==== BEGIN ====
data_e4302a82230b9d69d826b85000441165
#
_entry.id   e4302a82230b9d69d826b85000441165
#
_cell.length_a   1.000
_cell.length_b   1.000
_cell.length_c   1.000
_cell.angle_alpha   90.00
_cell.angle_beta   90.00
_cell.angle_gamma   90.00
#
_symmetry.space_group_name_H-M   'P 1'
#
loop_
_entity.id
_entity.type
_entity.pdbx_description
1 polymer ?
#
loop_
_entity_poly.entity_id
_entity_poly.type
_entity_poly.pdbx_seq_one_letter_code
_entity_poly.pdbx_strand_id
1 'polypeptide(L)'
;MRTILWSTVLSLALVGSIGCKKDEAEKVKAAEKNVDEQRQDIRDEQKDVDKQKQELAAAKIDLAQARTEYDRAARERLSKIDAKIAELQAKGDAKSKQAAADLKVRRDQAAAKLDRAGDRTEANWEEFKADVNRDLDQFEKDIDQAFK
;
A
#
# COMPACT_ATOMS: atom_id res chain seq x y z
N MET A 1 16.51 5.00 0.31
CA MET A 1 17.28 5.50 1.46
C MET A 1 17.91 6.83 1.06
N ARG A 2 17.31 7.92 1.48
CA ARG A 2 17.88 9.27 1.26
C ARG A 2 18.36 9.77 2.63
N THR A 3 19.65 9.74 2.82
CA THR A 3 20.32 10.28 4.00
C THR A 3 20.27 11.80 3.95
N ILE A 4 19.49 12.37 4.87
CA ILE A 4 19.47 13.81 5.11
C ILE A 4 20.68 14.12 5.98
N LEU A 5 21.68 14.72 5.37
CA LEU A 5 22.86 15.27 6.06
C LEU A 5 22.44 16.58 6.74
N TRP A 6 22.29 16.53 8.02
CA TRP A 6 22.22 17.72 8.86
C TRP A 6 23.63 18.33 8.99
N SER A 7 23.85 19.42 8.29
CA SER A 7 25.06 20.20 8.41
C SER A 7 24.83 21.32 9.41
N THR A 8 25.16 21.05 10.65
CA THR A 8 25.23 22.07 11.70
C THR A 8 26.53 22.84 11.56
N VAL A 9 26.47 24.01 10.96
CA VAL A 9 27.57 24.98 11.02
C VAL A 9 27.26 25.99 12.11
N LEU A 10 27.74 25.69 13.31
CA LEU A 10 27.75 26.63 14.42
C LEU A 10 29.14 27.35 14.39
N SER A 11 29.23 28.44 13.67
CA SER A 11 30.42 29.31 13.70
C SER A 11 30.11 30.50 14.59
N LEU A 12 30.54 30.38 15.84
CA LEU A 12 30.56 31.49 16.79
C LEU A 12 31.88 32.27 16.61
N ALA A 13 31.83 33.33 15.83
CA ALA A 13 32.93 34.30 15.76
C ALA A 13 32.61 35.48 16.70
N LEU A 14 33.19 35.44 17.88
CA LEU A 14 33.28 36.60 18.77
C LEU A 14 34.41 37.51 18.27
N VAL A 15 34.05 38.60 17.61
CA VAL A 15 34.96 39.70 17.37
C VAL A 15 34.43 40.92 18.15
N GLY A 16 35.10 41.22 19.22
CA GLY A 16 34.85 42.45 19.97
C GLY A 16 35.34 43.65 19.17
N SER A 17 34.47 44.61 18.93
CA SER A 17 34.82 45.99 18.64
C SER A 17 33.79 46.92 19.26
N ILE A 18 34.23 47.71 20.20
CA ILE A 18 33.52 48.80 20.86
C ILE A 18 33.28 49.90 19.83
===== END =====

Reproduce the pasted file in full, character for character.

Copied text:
data_e4302a82230b9d69d826b85000441165
#
_entry.id   e4302a82230b9d69d826b85000441165
#
_cell.length_a   1.000
_cell.length_b   1.000
_cell.length_c   1.000
_cell.angle_alpha   90.00
_cell.angle_beta   90.00
_cell.angle_gamma   90.00
#
_symmetry.space_group_name_H-M   'P 1'
#
loop_
_entity.id
_entity.type
_entity.pdbx_description
1 polymer ?
#
loop_
_entity_poly.entity_id
_entity_poly.type
_entity_poly.pdbx_seq_one_letter_code
_entity_poly.pdbx_strand_id
1 'polypeptide(L)'
;MRTILWSTVLSLALVGSIGCKKDEAEKVKAAEKNVDEQRQDIRDEQKDVDKQKQELAAAKIDLAQARTEYDRAARERLSKIDAKIAELQAKGDAKSKQAAADLKVRRDQAAAKLDRAGDRTEANWEEFKADVNRDLDQFEKDIDQAFK
;
A
#
# COMPACT_ATOMS: atom_id res chain seq x y z
N MET A 1 16.51 5.00 0.31
CA MET A 1 17.28 5.50 1.46
C MET A 1 17.91 6.83 1.06
N ARG A 2 17.31 7.92 1.48
CA ARG A 2 17.88 9.27 1.26
C ARG A 2 18.36 9.77 2.63
N THR A 3 19.65 9.74 2.82
CA THR A 3 20.32 10.28 4.00
C THR A 3 20.27 11.80 3.95
N ILE A 4 19.49 12.37 4.87
CA ILE A 4 19.47 13.81 5.11
C ILE A 4 20.68 14.12 5.98
N LEU A 5 21.68 14.72 5.37
CA LEU A 5 22.86 15.27 6.06
C LEU A 5 22.44 16.58 6.74
N TRP A 6 22.29 16.53 8.02
CA TRP A 6 22.22 17.72 8.86
C TRP A 6 23.63 18.33 8.99
N SER A 7 23.85 19.42 8.29
CA SER A 7 25.06 20.20 8.41
C SER A 7 24.83 21.32 9.41
N THR A 8 25.16 21.05 10.65
CA THR A 8 25.23 22.07 11.70
C THR A 8 26.53 22.84 11.56
N VAL A 9 26.47 24.01 10.96
CA VAL A 9 27.57 24.98 11.02
C VAL A 9 27.26 25.99 12.11
N LEU A 10 27.74 25.69 13.31
CA LEU A 10 27.75 26.63 14.42
C LEU A 10 29.14 27.35 14.39
N SER A 11 29.23 28.44 13.67
CA SER A 11 30.42 29.31 13.70
C SER A 11 30.11 30.50 14.59
N LEU A 12 30.54 30.38 15.84
CA LEU A 12 30.56 31.49 16.79
C LEU A 12 31.88 32.27 16.61
N ALA A 13 31.83 33.33 15.83
CA ALA A 13 32.93 34.30 15.76
C ALA A 13 32.61 35.48 16.70
N LEU A 14 33.19 35.44 17.88
CA LEU A 14 33.28 36.60 18.77
C LEU A 14 34.41 37.51 18.27
N VAL A 15 34.05 38.60 17.61
CA VAL A 15 34.96 39.70 17.37
C VAL A 15 34.43 40.92 18.15
N GLY A 16 35.10 41.22 19.22
CA GLY A 16 34.85 42.45 19.97
C GLY A 16 35.34 43.65 19.17
N SER A 17 34.47 44.61 18.93
CA SER A 17 34.82 45.99 18.64
C SER A 17 33.79 46.92 19.26
N ILE A 18 34.23 47.71 20.20
CA ILE A 18 33.52 48.80 20.86
C ILE A 18 33.28 49.90 19.83